Hey There Delilah

February 28, 2008

I though this article was really interesting. Who knew?

Cohen, Adam Buckley. “There There, Track Star.” Runner’s World. March 2008: 34.

Hey There Delilah

Foot fault

February 25, 2008

The “tweaked foot” as I called it before has kept me from running for SEVEN days — unacceptable! After an initial misdiagnosis, Dr. Michael now says it’s an abductor hallucis strain. (It hurts most when I push down at the top of my arch just below the small bone protrusion on my left foot.)

I resumed lifting and spin class in the middle of the week and walking in more recent days, but this is something I never want to experience again. As you can imagine, I read endless websites on foot injuries that caused me more than one cold sweat. I’m really thankful I may entirely escape this injury and not have it reoccur. It happened early in the season and wasn’t running-related; once my foot heals I hope everything will be back to normal. I’ve been keeping it taped and otherwise not doing anything too adventurous, like yoga!

Injuries are nothing new to me. Having played indoor and beach volleyball for many years, injuries — especially foot/ankle injuries — happen all the time. (I’d say volleyball ranks alongside tennis as the most injury-prone sport where you’re never actually contacting your opponent.)

For whatever reason, I have never cared to get back to running as much as I do now. This morning I ran with my foot taped for 25 minutes at my normal pace without compensating my stride.

Untimed Run

February 22, 2008

Without a watch I feel like I’m running blind. I’ve never owned a sports watch because I never really cared how fast I ran. At most, I’d check the time before I left the house and check again on my return (if I hadn’t already forgotten the time I left). As I mentioned before, my marathon training retroactively started on January 1, officially started in early February, now officially officially begins when I get a watch — there will likely be another official start along the way.

I’ve been shopping around for a watch that can tell time, distance, and heart rate. There seem to be a few major brands that can do it all: Suunto, Polar, Timex, and Garmin. Because GPS was important to me and I didn’t want the inconvenience of GPS accessory pods as with the Suunto and Timex, the soon-to-be-released Garmin Forerunner 405 was the obvious choice. The previous versions of the Forerunner have had excellent reviews.

While the official release date for the Garmin Forerunner 405 was 2008Q1, the Garmin blog specified it’d be available by the end of February. Now, according to dealers, the date has been pushed back to March 20. I’m already in line for one! I purchased the Garmin from Amazon.com on February 7 [currently showing out of stock].

Update 3/2/2008: The Garmin Forerunner 405 release date was pushed back to 2008Q2 and Peg’s Posts on the Garmin blog says the Forerunner should “hit the ground running at the Boston Marathon,” which is on April 21. I’m still in line!

In the meantime, I decided to buy a basic Timex Ironman watch that’ll be helpful until my Garmin arrives and then will serve as a trusty back-up.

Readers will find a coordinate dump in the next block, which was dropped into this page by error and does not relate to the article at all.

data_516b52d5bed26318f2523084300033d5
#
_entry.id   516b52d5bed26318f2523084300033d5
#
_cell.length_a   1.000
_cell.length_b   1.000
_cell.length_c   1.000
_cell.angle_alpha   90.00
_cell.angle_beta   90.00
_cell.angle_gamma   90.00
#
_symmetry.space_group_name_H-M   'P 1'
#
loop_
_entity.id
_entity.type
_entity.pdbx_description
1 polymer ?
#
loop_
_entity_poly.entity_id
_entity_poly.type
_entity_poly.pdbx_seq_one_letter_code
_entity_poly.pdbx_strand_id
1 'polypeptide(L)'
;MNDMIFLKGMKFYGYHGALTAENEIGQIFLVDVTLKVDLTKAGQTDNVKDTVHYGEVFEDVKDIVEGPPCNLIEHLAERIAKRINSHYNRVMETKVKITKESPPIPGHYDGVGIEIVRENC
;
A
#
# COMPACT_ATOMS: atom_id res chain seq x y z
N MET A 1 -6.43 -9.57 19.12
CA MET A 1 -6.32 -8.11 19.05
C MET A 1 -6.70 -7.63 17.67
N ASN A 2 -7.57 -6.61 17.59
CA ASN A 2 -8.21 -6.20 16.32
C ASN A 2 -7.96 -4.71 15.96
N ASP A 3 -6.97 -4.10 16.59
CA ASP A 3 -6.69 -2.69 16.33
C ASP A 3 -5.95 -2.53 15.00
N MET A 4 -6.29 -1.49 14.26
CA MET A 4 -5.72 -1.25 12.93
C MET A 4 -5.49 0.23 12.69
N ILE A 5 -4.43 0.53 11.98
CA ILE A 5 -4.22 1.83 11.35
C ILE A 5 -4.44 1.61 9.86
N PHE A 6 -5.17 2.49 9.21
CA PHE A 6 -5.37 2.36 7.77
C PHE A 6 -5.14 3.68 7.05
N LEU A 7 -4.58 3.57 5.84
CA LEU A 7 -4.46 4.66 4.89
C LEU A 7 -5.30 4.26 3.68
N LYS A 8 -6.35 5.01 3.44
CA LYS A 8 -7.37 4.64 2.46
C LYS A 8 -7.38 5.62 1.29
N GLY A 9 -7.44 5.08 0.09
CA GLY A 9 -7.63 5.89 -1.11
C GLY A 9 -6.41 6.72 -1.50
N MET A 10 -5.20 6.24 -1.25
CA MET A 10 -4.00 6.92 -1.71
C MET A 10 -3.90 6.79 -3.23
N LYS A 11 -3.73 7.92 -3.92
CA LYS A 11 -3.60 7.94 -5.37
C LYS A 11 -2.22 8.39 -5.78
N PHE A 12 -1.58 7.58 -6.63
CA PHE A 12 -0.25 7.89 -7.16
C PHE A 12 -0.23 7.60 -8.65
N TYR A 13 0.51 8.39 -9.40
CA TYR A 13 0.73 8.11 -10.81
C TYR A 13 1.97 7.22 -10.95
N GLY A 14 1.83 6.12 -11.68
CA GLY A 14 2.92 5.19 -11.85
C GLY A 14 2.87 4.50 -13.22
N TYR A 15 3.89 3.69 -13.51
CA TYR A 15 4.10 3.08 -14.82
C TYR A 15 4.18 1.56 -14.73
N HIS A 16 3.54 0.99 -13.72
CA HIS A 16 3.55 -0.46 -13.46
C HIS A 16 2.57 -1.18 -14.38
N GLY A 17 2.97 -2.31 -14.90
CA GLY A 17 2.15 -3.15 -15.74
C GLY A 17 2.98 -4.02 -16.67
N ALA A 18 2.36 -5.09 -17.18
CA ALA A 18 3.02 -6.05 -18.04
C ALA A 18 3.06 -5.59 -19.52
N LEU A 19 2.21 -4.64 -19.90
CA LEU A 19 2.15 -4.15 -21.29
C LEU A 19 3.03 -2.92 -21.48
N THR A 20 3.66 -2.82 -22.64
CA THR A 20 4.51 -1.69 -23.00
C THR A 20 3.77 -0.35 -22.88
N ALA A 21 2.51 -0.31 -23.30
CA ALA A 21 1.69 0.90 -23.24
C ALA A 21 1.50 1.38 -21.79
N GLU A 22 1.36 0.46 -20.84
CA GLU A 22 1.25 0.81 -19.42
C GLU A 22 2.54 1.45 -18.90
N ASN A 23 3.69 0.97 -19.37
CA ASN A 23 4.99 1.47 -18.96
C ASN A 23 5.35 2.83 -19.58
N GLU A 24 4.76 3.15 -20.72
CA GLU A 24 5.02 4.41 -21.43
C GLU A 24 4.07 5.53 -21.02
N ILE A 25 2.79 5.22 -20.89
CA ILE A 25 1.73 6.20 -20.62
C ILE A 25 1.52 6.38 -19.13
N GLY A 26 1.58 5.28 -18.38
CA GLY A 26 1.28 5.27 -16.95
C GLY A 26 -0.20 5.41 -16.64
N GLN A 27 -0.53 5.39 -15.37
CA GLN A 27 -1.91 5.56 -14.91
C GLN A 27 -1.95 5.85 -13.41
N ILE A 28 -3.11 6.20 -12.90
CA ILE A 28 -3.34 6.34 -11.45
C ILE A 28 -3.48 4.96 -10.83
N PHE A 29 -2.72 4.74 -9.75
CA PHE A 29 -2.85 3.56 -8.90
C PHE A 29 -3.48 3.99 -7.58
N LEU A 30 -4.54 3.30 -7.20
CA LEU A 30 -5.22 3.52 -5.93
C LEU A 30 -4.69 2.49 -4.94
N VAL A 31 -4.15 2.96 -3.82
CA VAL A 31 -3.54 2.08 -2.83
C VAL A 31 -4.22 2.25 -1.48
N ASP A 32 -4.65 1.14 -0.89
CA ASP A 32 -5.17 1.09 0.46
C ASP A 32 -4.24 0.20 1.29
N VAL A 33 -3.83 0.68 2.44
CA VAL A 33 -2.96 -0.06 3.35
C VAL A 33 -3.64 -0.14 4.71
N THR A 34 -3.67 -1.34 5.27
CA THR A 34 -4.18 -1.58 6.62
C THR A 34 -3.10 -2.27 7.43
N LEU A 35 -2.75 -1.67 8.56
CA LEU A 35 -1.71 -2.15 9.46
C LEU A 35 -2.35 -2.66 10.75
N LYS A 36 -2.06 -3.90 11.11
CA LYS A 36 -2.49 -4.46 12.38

My first yoga class

February 16, 2008

I figured that if yoga was good enough for Tom Brady, it was good enough for me. Today at Equinox I tried yoga class for the first time.

My experience with yoga was so new/interesting/unusual that I feel like I might be spoiling it for others writing about it here. The instructor was tipped off that I was new right away by my problems opening the door — how could I have known it was sliding?

Required class materials were a yoga mat, foam block, and colorful blanket, all which were neatly stacked against the wall. The class started with the instructor offering a prayer-like testament to honor President’s Day. Then the class chanted after the instructor in a mystical language. Amazingly, it seemed most everyone knew the words. The instructor progressed into a series of yoga poses; those poses I remember include “Downward Dog,” “Plank,” and “Warrior I”. When I wasn’t spying on what my neighbors were doing, I managed to align my spine, neck, and legs as required, but aligning my soul will certainly take more practice. I just went with the flow.

Obviously I didn’t get very much out of the class, but I can’t discount yoga entirely. Just as with running, it’d be foolish to expect benefits right away, especially when as unprepared as I was. I did find some of the stretches interesting and potentially relaxing. The real question is whether my one hour of time might have been better spent running or lifting. Maybe Tom Brady can help me out with my poses and I can show him how to handle the Giants’ defense.

Later on, sometime between yoga and an evening walk, I managed to tweak my foot. Dr. Scholl’s Arch Supports: -$10.99.

Lifting, running, spinning…

February 14, 2008

It took me a few weeks to settle into a workout schedule. I go to the gym twice a day. Mornings I alternate between running on the treadmill and spin class. In the evening I follow a three-day rotation: legs/shoulders, triceps/chest, and biceps/back. I do at least three exercises targeting each area and abs work every other day. Sure, rest is important, but I don’t schedule it since there are enough days when I can’t make it to the gym. I entirely expect the twice-daily regiment to end once I start increasing mileage.

It’s cold outside so I run on a treadmill; par for course is 25 minutes of either a flat, fast run, or the treadmill Cascades program, which is constant pace over two severe inclines.